Insight by Pega

Better managing the business of Defense: Why DoD needs to automate enterprise risk management

This content is provided by Pega.

The Defense Department has a budget of more than $700 billion, yet it remains the only federal agency that has not yet passed a full financial audit. While it continues to make improvements in business efficiency, the department’s lack of visibility into their operations presents significant risk, as the DoD is responsible for the largest part of the discretionary budget and has more than $2.7T in assets to manage.

A centralized, integrated enterprise risk management system can provide visibility across an organization as large and complex as the Defense Department. This capability can help the department see inside its operations as well as surface areas for improvement to achieve full compliance with government auditing standards.

A successful audit requires accurate sampling in order to extrapolate from that data, and asses what’s going on across the entire enterprise compared to what should be happening. But the DoD is difficult to sample, because the requisite data doesn’t reside in centralized systems; it’s scattered across the enterprise.

Enterprise risk management within the DoD is often a manual effort using spreadsheets and email. That means the data resides at the granular level, but it can’t be easily aggregated in order to find commonalities and identify risk. And employees get so busy doing data calls, they don’t have time to focus on building stronger internal controls and changing policies to improve the situation.

“If you’re doing data calls, it means you can’t push a button and get the information you need like you should be able to,” said Cindi Stuebner, defense industry principal at Pega. “Decisions can’t be made if the data is inaccurate, and manual processes ensure errors will occur.”

That’s where automation can come into play. Stuebner said Pega helped save thousands of man hours at several defense agency customers by introducing automation into their risk management systems. Now they can see data generated using automation, not something someone manually aggregated. They also have a dashboard with powerful analytics at their fingertips to help them parse that data, identify trends, and discover where risk problems exist.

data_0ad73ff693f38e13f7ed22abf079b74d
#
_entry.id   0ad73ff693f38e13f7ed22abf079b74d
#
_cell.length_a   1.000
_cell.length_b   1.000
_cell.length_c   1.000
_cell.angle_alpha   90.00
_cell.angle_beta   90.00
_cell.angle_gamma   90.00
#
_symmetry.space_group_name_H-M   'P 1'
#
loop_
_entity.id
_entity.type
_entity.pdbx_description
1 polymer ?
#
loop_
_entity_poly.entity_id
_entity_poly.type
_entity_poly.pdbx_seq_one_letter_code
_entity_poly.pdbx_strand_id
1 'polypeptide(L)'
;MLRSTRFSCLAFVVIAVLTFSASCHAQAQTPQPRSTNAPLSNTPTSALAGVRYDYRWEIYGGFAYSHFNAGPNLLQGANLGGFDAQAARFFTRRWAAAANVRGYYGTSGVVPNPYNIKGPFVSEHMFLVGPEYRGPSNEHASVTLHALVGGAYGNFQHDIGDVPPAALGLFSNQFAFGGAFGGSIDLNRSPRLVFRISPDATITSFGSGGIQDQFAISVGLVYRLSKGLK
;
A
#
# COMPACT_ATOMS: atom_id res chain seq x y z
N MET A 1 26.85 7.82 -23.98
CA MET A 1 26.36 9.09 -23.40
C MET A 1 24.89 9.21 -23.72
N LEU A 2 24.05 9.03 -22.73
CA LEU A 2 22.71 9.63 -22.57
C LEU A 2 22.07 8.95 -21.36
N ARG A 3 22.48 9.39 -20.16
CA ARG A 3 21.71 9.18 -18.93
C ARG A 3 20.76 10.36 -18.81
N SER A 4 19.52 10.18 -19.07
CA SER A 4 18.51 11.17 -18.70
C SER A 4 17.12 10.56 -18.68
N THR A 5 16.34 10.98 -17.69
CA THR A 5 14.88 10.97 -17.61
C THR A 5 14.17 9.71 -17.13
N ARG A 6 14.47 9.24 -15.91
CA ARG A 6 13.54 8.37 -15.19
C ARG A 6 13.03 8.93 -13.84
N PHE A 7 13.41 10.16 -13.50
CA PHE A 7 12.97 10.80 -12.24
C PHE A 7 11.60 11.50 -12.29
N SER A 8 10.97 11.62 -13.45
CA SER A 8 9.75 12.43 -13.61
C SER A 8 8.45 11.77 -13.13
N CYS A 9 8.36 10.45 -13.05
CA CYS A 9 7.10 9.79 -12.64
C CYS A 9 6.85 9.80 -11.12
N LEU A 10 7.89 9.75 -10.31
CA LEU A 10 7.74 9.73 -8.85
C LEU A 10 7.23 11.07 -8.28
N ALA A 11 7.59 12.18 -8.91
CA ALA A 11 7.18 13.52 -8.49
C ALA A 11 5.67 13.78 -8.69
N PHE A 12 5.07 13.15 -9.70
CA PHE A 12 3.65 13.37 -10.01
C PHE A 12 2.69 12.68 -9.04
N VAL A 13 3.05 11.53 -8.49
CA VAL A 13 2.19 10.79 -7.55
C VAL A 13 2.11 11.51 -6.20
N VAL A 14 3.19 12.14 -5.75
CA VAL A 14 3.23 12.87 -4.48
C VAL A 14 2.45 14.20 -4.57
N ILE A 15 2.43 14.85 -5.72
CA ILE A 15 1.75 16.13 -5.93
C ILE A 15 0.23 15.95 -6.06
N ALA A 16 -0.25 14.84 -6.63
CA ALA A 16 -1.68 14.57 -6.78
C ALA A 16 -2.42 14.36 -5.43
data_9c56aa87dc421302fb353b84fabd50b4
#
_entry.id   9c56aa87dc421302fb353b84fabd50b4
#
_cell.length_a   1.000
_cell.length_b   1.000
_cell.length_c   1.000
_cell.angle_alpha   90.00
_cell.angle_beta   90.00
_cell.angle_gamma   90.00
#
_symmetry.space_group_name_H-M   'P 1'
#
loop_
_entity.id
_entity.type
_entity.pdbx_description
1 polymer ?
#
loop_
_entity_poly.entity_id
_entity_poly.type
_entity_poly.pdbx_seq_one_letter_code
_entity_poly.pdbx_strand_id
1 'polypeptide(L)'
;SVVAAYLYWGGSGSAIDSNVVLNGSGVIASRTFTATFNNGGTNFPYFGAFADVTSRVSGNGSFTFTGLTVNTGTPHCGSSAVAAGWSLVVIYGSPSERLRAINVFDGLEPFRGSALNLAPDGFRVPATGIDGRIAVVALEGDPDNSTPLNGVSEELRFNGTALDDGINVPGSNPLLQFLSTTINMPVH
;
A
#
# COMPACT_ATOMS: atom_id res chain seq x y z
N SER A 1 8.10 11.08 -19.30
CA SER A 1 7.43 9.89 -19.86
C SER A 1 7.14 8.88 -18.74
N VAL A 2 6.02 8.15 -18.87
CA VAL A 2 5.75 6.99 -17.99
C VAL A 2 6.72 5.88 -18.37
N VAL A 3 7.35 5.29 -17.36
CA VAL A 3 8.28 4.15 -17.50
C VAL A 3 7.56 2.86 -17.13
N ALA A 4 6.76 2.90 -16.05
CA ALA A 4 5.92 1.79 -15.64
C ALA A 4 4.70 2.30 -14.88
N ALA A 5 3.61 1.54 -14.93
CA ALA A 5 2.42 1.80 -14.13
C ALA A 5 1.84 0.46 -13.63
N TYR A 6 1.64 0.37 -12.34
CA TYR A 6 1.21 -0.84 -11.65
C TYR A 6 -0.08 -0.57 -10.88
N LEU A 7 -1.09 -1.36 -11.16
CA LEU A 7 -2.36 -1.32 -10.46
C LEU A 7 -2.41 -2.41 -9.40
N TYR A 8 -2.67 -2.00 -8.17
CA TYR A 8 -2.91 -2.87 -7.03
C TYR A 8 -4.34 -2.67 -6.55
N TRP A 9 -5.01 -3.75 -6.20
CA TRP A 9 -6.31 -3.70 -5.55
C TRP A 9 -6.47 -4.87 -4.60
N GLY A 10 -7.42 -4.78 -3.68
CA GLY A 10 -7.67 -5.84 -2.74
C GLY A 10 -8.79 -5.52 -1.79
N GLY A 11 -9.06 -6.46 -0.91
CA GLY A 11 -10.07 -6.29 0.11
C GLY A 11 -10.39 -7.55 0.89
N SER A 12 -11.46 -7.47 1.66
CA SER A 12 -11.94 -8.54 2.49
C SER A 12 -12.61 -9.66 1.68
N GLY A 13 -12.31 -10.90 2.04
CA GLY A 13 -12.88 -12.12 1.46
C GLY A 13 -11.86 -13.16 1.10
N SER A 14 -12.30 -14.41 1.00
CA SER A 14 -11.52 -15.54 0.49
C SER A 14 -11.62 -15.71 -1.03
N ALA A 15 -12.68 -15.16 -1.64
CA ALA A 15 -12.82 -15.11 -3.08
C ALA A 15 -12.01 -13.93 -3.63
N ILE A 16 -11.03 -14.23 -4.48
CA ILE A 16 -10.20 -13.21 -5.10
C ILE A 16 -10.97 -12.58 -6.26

And industry-standard APIs can help to access disparate data sources, along with form digitization, so required documentation can be auto-generated in minutes, rather than days. All of that means access to better data faster, enabling better decision making in order to identify, assess, and mitigate risk.

That aligns with a key pillar of the national defense strategy: reforming the department’s business practices for greater performance and affordability. Doing this can help reduce costs and elevate work from low value manual level of effort to higher value analysis and decision making. Automation is a key tool to accomplishing this goal and achieving a higher level of accuracy in risk management.

With automation, defense officials can build one framework to reuse across multiple domains of risk. Using low-code development, which involves a drag and drop interface, processes can be easily automated, reusing key components as they go. Creating an artifact – for example, CAC integration – makes it reusable, meaning at a certain point, applications are already up to 40% completed before the automation process even starts.

And when this kind of development happens on top of an already accredited platform like the Pega Government Platform  , the new application doesn’t inject any additional cybersecurity risk because the applications built on the platform inherit the security controls of the platform. additional coding is involved, which means no new vulnerabilities available to exploit.

It’s also far more agile than the traditional DoD development process, which involved lots of siloed processes and teams that weren’t fully integrated. The traditional development approach functioned something like this: The users would describe their requirements, which would then pass through several hands before reaching developers, who would do their best to build a system as per the often multi-sourced requirements. The end result would often only partially resemble what the users had intended. With low-code development, the user can be directly involved in helping to build the application, and can help ensure what’s built is what they intended. This not only makes it more likely that an organization gets the application it needs the first time around, it also significantly accelerates the development process.

Stuebner said the time from concept to delivery on the Pega Government Platform in the DoD is around three to four months on average, much faster than traditional development within the department.

“Successful organizations all have visionary leadership who embrace the power of a platform, and use it way it should be used,” said Jason Noker, principal and co-founder of srcLogic. “If you want to do things better, this is the way.”